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Upper Chattahoochee Riverkeeper

From Wikipedia, the free encyclopedia


Chattahoochee Riverkeeper (CRK)
Logo of UCR
MottoKeeping Watch Over Our Waters
Formation1994
HeadquartersAtlanta, Georgia
Membership
10,000
Riverkeeper
Jason Ulseth
Executive Director
Juliet Cohen
Websitechattahoochee.org

Chattahoochee Riverkeeper (CRK) -- formerly known as Upper Chattahoochee Riverkeeper (UCR) -- is an environmental advocacy organization with 10,000 members dedicated solely to protecting and restoring the Chattahoochee River Basin. CRK was modeled after New York’s Hudson Riverkeeper and was the 11th licensed program in the international Waterkeeper Alliance. In 2012, the organization officially changed its name to simply Chattahoochee Riverkeeper (CRK), dropping the "Upper" to better reflect its stewardship over the entire river basin.

CRK’s primary geographic focus begins at the river's headwaters in the north Georgia mountains above Helen and continues downstream to West Point Lake, encompassing more than 200 miles (320 km) of the Chattahoochee River and 3,600 square miles (9,300 km2) of watershed. The Chattahoochee River meets the Flint River above Lake Seminole to become the Apalachicola River in Florida. CRK is best known for its legal action against the City of Atlanta which resulted in the city revitalizing their infrastructure to address a major sewage problem, thus ensuring a cleaner river for the community.

CRK "actively uses advocacy, education, research, communication, cooperation, monitoring and legal actions to protect and preserve the Chattahoochee and its watershed."[1]

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Transcription

Contents

History

Upper Chattahoochee Riverkeeper was founded in 1994 [2] by Laura Turner Seydel and Rutherford Seydel. Modeling the Chattahoochee program after New York's aggressive and successful Hudson Riverkeeper, they sought to create a focused environmental advocacy initiative led by professional staff and committed volunteers. With funding from the Turner Foundation and other local supporters, UCR officially opened its doors for business on March 1, 1994.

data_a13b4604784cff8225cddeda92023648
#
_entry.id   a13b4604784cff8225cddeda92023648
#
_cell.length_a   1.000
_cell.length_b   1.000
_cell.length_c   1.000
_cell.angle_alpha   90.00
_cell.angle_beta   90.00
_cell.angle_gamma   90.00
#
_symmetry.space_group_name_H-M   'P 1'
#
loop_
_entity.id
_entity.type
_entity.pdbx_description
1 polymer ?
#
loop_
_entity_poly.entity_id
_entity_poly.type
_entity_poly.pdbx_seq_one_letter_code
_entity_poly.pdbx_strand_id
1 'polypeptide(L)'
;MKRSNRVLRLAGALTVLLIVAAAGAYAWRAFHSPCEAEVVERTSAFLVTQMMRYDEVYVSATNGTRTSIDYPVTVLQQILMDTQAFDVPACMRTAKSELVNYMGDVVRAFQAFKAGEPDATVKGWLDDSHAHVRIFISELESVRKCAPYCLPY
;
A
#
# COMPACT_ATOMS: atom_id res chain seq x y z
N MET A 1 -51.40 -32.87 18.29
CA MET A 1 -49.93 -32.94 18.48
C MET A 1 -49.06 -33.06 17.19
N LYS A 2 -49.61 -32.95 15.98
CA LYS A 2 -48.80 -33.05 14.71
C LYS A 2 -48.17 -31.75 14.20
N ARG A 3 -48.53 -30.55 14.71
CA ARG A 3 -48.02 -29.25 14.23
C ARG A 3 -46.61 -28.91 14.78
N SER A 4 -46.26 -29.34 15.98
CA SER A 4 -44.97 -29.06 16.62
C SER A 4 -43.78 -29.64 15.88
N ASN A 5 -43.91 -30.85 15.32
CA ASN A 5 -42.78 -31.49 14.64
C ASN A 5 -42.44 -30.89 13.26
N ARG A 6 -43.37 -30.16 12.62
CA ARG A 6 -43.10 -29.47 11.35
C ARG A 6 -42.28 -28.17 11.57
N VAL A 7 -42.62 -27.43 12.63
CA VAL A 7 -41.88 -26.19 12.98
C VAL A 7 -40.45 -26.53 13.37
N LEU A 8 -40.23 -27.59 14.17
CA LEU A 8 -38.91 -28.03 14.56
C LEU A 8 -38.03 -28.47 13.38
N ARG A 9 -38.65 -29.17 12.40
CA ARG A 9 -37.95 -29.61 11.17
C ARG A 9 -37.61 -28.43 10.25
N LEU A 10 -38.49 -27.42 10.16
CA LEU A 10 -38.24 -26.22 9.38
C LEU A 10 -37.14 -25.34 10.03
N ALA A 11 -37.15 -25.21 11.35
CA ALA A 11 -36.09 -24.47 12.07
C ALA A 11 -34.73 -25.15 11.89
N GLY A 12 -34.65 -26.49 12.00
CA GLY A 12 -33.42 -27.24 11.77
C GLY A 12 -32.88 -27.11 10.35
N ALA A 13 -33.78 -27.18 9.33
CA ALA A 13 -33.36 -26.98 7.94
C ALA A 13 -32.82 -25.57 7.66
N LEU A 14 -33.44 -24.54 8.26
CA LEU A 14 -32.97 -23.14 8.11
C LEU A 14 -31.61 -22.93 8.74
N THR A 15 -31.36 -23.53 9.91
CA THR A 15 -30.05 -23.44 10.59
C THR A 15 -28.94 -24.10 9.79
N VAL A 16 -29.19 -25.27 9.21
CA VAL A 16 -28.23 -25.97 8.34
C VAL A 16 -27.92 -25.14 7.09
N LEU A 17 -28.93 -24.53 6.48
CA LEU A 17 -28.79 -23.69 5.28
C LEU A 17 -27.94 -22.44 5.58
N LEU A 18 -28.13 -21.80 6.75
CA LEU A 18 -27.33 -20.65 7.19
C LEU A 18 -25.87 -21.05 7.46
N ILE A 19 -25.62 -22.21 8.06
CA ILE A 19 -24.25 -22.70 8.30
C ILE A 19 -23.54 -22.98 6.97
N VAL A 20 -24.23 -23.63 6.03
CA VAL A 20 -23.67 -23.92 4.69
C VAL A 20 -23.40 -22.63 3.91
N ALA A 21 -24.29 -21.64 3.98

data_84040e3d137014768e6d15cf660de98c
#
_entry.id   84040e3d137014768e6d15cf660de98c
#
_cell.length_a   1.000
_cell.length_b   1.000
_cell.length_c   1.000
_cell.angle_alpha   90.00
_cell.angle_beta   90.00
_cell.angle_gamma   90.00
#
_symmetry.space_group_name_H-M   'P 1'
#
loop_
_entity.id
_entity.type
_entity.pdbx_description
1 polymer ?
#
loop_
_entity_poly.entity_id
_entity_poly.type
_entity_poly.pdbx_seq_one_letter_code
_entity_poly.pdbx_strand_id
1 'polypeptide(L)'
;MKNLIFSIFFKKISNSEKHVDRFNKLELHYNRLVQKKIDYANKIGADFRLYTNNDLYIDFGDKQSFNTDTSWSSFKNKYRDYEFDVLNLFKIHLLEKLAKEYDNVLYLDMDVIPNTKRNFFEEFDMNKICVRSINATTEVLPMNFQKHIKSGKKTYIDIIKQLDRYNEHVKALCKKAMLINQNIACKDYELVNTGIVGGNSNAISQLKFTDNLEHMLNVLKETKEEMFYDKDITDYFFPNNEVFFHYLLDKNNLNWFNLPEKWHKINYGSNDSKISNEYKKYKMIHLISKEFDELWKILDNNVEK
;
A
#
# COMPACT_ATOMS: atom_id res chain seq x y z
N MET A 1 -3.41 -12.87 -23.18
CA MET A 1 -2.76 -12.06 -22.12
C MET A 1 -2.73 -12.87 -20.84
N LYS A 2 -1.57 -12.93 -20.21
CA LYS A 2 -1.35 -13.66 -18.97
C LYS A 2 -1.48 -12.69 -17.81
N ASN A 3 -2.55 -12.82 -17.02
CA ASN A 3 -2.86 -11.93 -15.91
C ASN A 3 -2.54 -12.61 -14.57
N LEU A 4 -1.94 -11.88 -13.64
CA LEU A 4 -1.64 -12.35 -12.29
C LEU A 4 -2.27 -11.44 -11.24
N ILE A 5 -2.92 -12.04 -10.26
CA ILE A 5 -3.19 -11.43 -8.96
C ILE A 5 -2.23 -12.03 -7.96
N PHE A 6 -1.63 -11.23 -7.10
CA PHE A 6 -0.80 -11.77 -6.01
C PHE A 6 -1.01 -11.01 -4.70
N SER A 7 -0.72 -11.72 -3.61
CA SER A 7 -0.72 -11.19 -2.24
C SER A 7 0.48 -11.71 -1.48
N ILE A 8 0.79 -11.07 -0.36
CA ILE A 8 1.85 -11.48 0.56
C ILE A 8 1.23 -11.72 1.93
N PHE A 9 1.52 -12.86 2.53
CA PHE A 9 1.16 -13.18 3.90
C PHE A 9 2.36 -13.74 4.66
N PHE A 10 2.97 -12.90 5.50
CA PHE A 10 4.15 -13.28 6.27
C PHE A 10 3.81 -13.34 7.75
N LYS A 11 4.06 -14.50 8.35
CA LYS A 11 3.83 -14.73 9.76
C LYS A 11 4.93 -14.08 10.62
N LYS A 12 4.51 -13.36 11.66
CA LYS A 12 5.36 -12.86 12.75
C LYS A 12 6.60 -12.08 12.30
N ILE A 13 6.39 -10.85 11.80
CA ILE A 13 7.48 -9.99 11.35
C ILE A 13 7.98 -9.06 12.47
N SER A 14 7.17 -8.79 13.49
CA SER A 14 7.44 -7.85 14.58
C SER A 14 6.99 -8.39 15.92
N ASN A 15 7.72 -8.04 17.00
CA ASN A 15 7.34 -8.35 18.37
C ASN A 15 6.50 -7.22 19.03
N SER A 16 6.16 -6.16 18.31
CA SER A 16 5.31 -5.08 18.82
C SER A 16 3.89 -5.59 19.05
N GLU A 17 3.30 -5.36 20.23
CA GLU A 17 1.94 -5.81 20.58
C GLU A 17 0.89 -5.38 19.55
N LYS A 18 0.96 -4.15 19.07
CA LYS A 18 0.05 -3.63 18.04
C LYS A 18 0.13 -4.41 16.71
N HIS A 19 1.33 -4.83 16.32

Since 1994, a dedicated and diverse board of directors has guided the organization in its transformation from a scrappy group of paddlers, scientists, anglers and environmental activists to a respected organization that has won many victories for the Chattahoochee River Basin. Since its founding, Sally Bethea has served as Executive Director and Riverkeeper. The group changed its name to Chattahoochee Riverkeeper in 2012.

After 20 years of running the organization, Sally Bethea retired at the end of 2014. The organization had grown substantially since its founding, and, as a result, CRK divided Bethea’s role into two separate positions: riverkeeper and executive director. The role of riverkeeper was filled by longtime staff member Jason Ulseth, and CRK’s general counsel, Juliet Cohen, became the new executive director.

Current work

Chattahoochee Riverkeeper actively works to protect and preserve the Chattahoochee watershed through legal work, policy work, technical programs, communication, education, and recreational activities.